When Kevorkian wanted out of prison, his lawyer repeatedly pleaded for mercy because, he said, Kevorkian’s was so ill with hepatitis and other ailments that he was on the verge of death’s door. For example, in this Court TV report from 2004:
The state parole board declined to commute Jack Kevorkian’s murder sentence or grant the assisted suicide advocate parole, saying his claims of ill health mirrored claims he had made just a year ago.
Or take this 2005 report about another Kevorkian release based on ill health:
Jack Kevorkian’s attorney is asking Michigan’s governor and parole board for a third time to pardon the 77-year-old assisted-suicide advocate or commute his sentence. Kevorkian is eligible for parole in 2007, but attorney Mayer Morganroth says he might not live that long…”The man is in dire shape,” Morganroth said in a statement Saturday. “Prison has deteriorated him almost to the point of no return.”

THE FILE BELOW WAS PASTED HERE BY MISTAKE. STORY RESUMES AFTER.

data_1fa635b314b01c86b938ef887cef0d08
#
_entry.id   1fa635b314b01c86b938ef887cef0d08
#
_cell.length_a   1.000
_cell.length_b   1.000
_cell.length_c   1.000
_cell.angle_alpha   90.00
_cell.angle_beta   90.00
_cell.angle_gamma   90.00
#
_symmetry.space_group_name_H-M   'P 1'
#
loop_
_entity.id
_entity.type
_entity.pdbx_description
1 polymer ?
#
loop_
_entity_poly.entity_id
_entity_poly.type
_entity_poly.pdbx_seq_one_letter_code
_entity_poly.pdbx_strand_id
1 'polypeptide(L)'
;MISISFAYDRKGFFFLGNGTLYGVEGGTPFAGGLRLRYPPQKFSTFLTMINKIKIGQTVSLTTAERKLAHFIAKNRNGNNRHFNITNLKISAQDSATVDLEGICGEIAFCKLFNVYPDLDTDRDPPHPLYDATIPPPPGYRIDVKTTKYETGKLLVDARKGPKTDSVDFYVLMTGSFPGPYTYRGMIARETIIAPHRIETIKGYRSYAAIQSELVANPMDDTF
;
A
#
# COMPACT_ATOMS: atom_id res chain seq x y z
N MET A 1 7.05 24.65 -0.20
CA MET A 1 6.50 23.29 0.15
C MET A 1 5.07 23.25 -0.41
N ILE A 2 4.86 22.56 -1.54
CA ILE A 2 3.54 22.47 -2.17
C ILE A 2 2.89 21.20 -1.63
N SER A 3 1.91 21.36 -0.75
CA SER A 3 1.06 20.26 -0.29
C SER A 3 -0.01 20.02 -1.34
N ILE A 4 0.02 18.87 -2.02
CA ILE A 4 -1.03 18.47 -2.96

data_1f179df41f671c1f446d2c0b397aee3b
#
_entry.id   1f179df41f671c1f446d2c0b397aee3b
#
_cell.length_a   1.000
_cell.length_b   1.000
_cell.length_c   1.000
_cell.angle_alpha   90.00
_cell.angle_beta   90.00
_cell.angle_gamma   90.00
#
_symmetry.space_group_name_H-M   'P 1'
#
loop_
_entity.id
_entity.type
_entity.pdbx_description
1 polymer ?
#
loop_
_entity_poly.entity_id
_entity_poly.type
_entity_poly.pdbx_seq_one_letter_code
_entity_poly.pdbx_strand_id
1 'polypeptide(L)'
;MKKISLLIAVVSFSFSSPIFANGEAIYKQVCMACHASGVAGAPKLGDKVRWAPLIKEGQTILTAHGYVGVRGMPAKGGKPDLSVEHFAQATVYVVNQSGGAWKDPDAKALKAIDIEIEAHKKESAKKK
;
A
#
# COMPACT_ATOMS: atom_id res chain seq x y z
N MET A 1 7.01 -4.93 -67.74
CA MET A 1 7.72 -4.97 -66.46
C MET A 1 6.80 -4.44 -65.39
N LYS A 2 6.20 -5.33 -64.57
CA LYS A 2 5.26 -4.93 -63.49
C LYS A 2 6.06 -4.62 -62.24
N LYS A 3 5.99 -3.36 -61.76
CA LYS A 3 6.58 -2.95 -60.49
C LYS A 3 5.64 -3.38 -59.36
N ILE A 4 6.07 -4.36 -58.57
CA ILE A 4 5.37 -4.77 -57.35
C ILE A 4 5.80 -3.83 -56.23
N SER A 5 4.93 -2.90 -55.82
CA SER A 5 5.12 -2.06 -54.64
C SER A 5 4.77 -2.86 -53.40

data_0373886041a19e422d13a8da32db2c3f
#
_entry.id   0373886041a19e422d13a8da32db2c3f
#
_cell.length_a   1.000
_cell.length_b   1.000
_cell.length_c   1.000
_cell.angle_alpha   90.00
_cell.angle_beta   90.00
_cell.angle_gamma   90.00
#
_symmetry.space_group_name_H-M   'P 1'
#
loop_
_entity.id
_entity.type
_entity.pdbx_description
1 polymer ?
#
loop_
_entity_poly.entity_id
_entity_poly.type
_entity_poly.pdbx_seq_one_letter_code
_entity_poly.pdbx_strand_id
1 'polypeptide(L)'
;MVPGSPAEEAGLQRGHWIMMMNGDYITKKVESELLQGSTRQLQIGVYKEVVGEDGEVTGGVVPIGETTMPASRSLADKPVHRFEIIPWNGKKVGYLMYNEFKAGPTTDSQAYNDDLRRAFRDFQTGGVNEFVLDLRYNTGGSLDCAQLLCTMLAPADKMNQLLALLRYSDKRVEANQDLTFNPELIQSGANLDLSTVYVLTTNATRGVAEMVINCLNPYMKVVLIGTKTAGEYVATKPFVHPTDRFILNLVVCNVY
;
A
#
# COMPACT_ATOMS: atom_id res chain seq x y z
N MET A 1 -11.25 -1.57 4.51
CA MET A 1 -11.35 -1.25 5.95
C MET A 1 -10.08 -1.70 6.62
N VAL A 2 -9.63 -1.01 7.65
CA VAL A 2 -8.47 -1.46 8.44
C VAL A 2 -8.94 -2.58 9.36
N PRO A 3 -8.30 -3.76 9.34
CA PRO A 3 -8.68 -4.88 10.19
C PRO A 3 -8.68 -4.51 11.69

But now that he is actually getting out, Kevorkian seems to have had a “miraculous” recovery. How else explain how a dying man who had reached the “point of no return” in 2005 is now, suddenly, well enough to join the speakers circuit? His going rate will be between $50,000-$100,000. Who says that crime doesn’t pay?